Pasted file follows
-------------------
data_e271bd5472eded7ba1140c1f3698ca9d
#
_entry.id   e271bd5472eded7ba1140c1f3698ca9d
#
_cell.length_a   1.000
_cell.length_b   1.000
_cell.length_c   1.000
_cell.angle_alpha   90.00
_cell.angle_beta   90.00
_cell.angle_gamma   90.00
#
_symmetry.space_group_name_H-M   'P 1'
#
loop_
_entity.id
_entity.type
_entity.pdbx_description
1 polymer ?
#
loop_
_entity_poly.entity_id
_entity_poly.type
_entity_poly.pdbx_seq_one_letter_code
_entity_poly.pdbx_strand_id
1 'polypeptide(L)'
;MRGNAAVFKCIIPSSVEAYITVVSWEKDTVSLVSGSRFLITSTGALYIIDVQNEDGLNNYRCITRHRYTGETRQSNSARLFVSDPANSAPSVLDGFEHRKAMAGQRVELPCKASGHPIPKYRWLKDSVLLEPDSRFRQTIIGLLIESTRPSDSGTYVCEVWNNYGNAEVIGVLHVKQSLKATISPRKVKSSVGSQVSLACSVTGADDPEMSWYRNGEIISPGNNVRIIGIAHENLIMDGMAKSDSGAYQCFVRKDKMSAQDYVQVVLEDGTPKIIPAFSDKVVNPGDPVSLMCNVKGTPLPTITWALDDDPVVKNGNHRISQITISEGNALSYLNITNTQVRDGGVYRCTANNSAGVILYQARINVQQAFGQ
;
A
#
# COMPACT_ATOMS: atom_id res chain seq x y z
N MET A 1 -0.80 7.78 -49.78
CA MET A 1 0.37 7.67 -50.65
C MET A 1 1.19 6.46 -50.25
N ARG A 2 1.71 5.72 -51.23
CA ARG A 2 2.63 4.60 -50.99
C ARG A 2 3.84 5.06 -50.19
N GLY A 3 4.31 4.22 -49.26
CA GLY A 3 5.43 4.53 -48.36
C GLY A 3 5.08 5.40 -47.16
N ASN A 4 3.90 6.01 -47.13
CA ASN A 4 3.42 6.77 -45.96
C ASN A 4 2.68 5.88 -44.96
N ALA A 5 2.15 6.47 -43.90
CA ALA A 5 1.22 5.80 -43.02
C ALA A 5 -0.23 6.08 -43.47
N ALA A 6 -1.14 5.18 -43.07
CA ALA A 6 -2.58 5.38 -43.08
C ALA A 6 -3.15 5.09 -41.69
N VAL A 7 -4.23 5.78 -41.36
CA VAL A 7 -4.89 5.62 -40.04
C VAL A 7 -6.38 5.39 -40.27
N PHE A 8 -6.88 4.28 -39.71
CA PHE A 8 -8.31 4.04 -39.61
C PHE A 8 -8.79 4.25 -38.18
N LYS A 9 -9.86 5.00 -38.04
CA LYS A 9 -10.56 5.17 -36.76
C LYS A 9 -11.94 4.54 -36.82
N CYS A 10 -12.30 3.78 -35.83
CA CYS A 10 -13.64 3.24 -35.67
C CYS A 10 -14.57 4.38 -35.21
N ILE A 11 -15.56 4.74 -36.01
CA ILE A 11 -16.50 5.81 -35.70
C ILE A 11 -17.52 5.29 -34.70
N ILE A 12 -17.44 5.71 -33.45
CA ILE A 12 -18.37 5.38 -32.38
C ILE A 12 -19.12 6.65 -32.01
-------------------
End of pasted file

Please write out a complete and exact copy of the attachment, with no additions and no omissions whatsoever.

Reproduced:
data_e271bd5472eded7ba1140c1f3698ca9d
#
_entry.id   e271bd5472eded7ba1140c1f3698ca9d
#
_cell.length_a   1.000
_cell.length_b   1.000
_cell.length_c   1.000
_cell.angle_alpha   90.00
_cell.angle_beta   90.00
_cell.angle_gamma   90.00
#
_symmetry.space_group_name_H-M   'P 1'
#
loop_
_entity.id
_entity.type
_entity.pdbx_description
1 polymer ?
#
loop_
_entity_poly.entity_id
_entity_poly.type
_entity_poly.pdbx_seq_one_letter_code
_entity_poly.pdbx_strand_id
1 'polypeptide(L)'
;MRGNAAVFKCIIPSSVEAYITVVSWEKDTVSLVSGSRFLITSTGALYIIDVQNEDGLNNYRCITRHRYTGETRQSNSARLFVSDPANSAPSVLDGFEHRKAMAGQRVELPCKASGHPIPKYRWLKDSVLLEPDSRFRQTIIGLLIESTRPSDSGTYVCEVWNNYGNAEVIGVLHVKQSLKATISPRKVKSSVGSQVSLACSVTGADDPEMSWYRNGEIISPGNNVRIIGIAHENLIMDGMAKSDSGAYQCFVRKDKMSAQDYVQVVLEDGTPKIIPAFSDKVVNPGDPVSLMCNVKGTPLPTITWALDDDPVVKNGNHRISQITISEGNALSYLNITNTQVRDGGVYRCTANNSAGVILYQARINVQQAFGQ
;
A
#
# COMPACT_ATOMS: atom_id res chain seq x y z
N MET A 1 -0.80 7.78 -49.78
CA MET A 1 0.37 7.67 -50.65
C MET A 1 1.19 6.46 -50.25
N ARG A 2 1.71 5.72 -51.23
CA ARG A 2 2.63 4.60 -50.99
C ARG A 2 3.84 5.06 -50.19
N GLY A 3 4.31 4.22 -49.26
CA GLY A 3 5.43 4.53 -48.36
C GLY A 3 5.08 5.40 -47.16
N ASN A 4 3.90 6.01 -47.13
CA ASN A 4 3.42 6.77 -45.96
C ASN A 4 2.68 5.88 -44.96
N ALA A 5 2.15 6.47 -43.90
CA ALA A 5 1.22 5.80 -43.02
C ALA A 5 -0.23 6.08 -43.47
N ALA A 6 -1.14 5.18 -43.07
CA ALA A 6 -2.58 5.38 -43.08
C ALA A 6 -3.15 5.09 -41.69
N VAL A 7 -4.23 5.78 -41.36
CA VAL A 7 -4.89 5.62 -40.04
C VAL A 7 -6.38 5.39 -40.27
N PHE A 8 -6.88 4.28 -39.71
CA PHE A 8 -8.31 4.04 -39.61
C PHE A 8 -8.79 4.25 -38.18
N LYS A 9 -9.86 5.00 -38.04
CA LYS A 9 -10.56 5.17 -36.76
C LYS A 9 -11.94 4.54 -36.82
N CYS A 10 -12.30 3.78 -35.83
CA CYS A 10 -13.64 3.24 -35.67
C CYS A 10 -14.57 4.38 -35.21
N ILE A 11 -15.56 4.74 -36.01
CA ILE A 11 -16.50 5.81 -35.70
C ILE A 11 -17.52 5.29 -34.70
N ILE A 12 -17.44 5.71 -33.45
CA ILE A 12 -18.37 5.38 -32.38
C ILE A 12 -19.12 6.65 -32.01